After asking students to draw a blank fingering chart, I provide one piece of information, either the note, the fingering or the note name...... Then I facilitate the discovery, or the recall of the other information, either the note, the fingering or the note name.  Some students are more certain than others, so some will just fill their chart in while others wait for confirmation.  We watch carefully for error because the students know that they will be able to use these later. 

Unlike the pictures here, I encourage and model keeping my paper folded up.
Keeping the paper folded up while writing helps students focus on one note at a time.  

Depending on how far a particular class has  progressed this may be as far as we get. 

The nice thing about drawing with pencils is that you can easily use both sides of the paper.  

Another option if you want to have room for middle (low C) is to double up a note as I do with F and F sharp

Wednesday, January 23, 2013

Tuesday, January 22, 2013

Terrific Tips for Tuesday - Organizing papers

Each grade level has a bin.  
This is where we keep our "work in progress".
 When  we are finished, these folders help me keep the papers organized until I can return them.
The instructions are right on the folder, so I can get them back in a timely manner.
Inside each bin is an inclined file organizer.  I got mine at King Dollar here in Houston!
The best Dollar store EVER!

Now all the work is neat, organized and easy to retrieve.....
but WAIT!  I can't see the class name!  OOPS!   After using these all  this fall,
I have found that I NEED to be able to see the teachers name! 

See what I mean?  I can't see the teachers names!
 Next year  - Maybe even tomorrow, I'm going to label the envelopes right  along the top edge!
These 9x12 envelopes hold about 2 assignments which helps me remember to return papers,
but you may want a large size
Always a work in progress!  - hope you find this helpful!  

In 4th and 5th grade my students have folders.  I use these folders for keeping track of recorder money and t-shirt money and permission slips and contracts and stuff and sometimes papers if we ran out of time to get out folders.  It's a great place to keep things until they can be placed in student folders.  

Friday, January 18, 2013

Funny Fridays! - Google Translate to the rescue!

Trying to teach without a voice is annoying and difficult.  Trying to teach music without a voice is downright agonizing.  After adjusting ALL of my lessons for minimal teacher vocalization this week AND after fighting for each word all week I decided today that I'd had enough.  Because today I actually felt almost as bad as I sounded so I got a sub for the afternoon.   The afternoon sub was a great idea, but I still had to get through my four morning classes......
What to do….  What to do……

That was when I remembered Google Translate.  Because I had already considerably downsized my vocal output this week, it wasn't a big deal to type in the few things that I needed to say into the translator.  I have an active board and speaker system hooked up to my computer so it was easy to adjust the volume so that everyone could hear and see what I was writing.  I loved it because I can type almost as fast as I can speak, so I was able to answer questions with complete and thoughtful answers instead of limiting myself to nodding yes and no and writing on the board which takes longer.  In kindergarten, after I motioned everyone to come in an sit down, which is part of our normal routine, I typed in "Everyone please stop talking".  They were stunned into silence!  I still had a couple of wanders who hadn't quite joined the class, so I simply pressed "play" again.... and again..... to which a student on the first row who was listening exclaimed..... "we heard you the first time!"   I love kindergarten!  It worked well with kindergarten because they couldn't read the words I was typing but they could hear them.  It worked well with my older students because they could read along as I typed and they got a kick out of typing mistakes that would cause funny pronouncements.  The majority of my students are bilingual they enjoyed watching the translations develop.  Needless to say, computers still can't translate like we can. However, that was part of the fun.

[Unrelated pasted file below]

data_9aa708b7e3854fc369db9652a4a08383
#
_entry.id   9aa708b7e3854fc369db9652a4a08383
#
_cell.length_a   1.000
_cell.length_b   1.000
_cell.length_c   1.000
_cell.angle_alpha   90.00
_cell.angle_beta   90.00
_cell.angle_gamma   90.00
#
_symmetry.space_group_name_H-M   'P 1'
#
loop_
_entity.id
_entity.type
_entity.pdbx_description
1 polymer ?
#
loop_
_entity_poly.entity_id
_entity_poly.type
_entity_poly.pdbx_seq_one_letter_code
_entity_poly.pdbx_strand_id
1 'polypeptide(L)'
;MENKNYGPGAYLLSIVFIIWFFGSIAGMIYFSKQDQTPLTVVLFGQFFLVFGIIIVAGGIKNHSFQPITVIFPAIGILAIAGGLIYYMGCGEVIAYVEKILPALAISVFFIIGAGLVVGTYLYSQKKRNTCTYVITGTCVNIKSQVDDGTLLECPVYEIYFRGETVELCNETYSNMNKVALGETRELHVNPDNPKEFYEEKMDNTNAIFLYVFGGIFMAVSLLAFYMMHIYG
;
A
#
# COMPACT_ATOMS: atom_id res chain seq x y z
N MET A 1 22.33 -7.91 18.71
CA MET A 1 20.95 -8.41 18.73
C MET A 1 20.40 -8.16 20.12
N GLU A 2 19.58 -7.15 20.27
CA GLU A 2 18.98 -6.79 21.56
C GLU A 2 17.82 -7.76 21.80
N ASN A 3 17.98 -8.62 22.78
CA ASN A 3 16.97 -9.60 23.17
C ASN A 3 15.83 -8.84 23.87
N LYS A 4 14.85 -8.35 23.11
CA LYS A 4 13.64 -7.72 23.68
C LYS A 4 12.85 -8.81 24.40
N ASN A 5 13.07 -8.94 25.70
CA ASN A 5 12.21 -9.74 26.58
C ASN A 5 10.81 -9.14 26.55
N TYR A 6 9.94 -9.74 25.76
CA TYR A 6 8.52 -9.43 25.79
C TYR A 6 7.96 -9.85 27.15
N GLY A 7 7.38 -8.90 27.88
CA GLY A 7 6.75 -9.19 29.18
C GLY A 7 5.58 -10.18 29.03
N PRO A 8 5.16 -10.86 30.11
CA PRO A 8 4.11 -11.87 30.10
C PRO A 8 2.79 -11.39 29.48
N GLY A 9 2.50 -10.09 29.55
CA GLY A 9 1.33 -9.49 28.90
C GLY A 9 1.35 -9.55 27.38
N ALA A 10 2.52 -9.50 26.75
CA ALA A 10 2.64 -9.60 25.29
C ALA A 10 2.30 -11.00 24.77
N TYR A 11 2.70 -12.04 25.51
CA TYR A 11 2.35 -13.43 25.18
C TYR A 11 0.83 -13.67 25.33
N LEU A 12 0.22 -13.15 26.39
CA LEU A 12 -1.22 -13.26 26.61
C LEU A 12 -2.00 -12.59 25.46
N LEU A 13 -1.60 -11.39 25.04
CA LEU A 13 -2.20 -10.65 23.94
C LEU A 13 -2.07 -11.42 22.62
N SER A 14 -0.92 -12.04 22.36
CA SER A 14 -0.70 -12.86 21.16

I know you won’t be surprised by two things.

1. My ENT did give me some medicine, but he also reminded me that nothing takes the place of silence and water when dealing with vocal stress. 

2. I will be using google translate much more as part of my arsenal of tools to decrease the amount of talking that I have to do.

Wednesday, January 16, 2013

Tuesday, January 15, 2013

Terrific Tips for Tuesday - Organizing crayons

My grandmother was a teacher.  She taught music.  She taught art.  She taught reading.  She taught math, science and social studies. AND she taught me.

I was in elementary school when she was invited to attend a professional development for art teachers using crayola crayons.  She must have really enjoyed it because she spoke of that experience often throughout the rest of her life.

At this class she went to the very first thing they told her to do was to unwrap her entire set of crayons and break them into pieces. She loved "preaching" to me about crayons because as it turns out, I was and still am a little picky about my crayons.  I still prefer my crayons nice and wrapped, but let go of my need to fuss with keeping a neat box....